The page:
September 8, 2017

Public, private leaders call for renewable energy push

Photo/State House News Service
State leaders are calling for a push to power the state entirely with renewable energy.

Central Massachusetts leaders said at a renewable energy summit in Oakham Thursday the state should move to a 100-percent renewable energy solution.

At The Central Massachusetts 100% Renewable Energy Summit at Dismas Family Farm, several local, legislative and business leaders said the state has made enough progress to continue the move towards an energy grid completely reliant upon renewable energy like solar and wind.

Several Central Mass. companies and communities have focused on increasing renewable energy efforts, including a city-owned solar installation in Worcester, the largest of its kind in New England that opened last month.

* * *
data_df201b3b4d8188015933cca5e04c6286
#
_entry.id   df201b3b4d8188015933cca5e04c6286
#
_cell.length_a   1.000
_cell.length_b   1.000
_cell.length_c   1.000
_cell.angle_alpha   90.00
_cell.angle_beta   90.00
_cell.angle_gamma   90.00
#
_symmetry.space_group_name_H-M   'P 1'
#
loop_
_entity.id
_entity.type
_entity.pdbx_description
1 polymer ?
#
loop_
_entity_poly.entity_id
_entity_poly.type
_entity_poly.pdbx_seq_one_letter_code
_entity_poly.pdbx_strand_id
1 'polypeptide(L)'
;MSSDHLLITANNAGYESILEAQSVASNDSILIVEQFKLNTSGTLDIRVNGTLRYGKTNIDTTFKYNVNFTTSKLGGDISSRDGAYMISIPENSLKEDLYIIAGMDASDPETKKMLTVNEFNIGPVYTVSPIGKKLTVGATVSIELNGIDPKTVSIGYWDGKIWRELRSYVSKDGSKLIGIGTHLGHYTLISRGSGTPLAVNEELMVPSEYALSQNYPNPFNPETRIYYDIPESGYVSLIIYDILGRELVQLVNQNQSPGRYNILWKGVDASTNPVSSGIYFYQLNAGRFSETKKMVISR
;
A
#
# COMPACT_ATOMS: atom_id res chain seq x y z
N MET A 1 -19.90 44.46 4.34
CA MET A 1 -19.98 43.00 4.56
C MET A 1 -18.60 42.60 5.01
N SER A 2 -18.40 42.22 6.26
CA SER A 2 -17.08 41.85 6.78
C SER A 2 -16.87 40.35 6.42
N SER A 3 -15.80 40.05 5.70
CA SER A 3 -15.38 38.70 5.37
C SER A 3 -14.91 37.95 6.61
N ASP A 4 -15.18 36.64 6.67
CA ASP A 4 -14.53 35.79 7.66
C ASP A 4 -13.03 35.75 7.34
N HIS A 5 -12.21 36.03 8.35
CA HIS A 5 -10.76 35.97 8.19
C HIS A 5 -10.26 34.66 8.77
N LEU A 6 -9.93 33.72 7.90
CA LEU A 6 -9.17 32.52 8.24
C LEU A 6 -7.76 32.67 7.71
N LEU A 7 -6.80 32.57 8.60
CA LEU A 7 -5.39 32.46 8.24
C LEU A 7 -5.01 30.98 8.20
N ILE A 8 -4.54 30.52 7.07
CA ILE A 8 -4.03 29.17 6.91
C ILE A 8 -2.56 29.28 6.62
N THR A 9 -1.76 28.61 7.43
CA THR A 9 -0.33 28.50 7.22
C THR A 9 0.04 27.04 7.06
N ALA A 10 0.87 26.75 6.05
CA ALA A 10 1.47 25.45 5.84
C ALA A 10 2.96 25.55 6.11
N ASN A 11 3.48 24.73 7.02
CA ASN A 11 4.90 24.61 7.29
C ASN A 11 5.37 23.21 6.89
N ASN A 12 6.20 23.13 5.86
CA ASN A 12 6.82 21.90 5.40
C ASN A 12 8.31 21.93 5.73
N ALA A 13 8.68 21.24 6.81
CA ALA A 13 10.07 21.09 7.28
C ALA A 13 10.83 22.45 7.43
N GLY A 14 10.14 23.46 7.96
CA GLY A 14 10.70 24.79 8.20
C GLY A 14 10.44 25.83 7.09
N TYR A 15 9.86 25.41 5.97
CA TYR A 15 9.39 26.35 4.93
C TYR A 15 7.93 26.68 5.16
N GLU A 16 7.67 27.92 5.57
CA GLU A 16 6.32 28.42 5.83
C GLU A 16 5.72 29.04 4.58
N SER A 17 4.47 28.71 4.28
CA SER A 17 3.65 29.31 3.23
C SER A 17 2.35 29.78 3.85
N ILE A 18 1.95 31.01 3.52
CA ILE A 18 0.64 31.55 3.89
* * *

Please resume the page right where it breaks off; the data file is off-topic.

State Sen. Jamie Eldridge (D-Acton) has filed a bill that seeks to rid the state of non-renewable energy sources by 2035 and require 100 percent renewable heating and transportation by 2050.

He's also filed another bill relative to solar power and the green economy.

"These bills would significantly increase our renewable energy portfolio to accelerate our transition away from dirty fossil fuels, boost our green economy, and protect our environment," he said.

So far, 58 lawmakers have signed on in support of the bill, the 100% Renewable Energy Act.

In a press release about the summit, Environment Massachusetts said the public and private sectors should urgently begin the move to renewable following President Donald Trump's decision to withdraw the U.S. from the Paris Climate Agreement.

"With federal officials moving in the wrong direction, it's up to local communities to lead on clean energy," said State Director Ben Hellerstein. "Our climate and our health can't wait."


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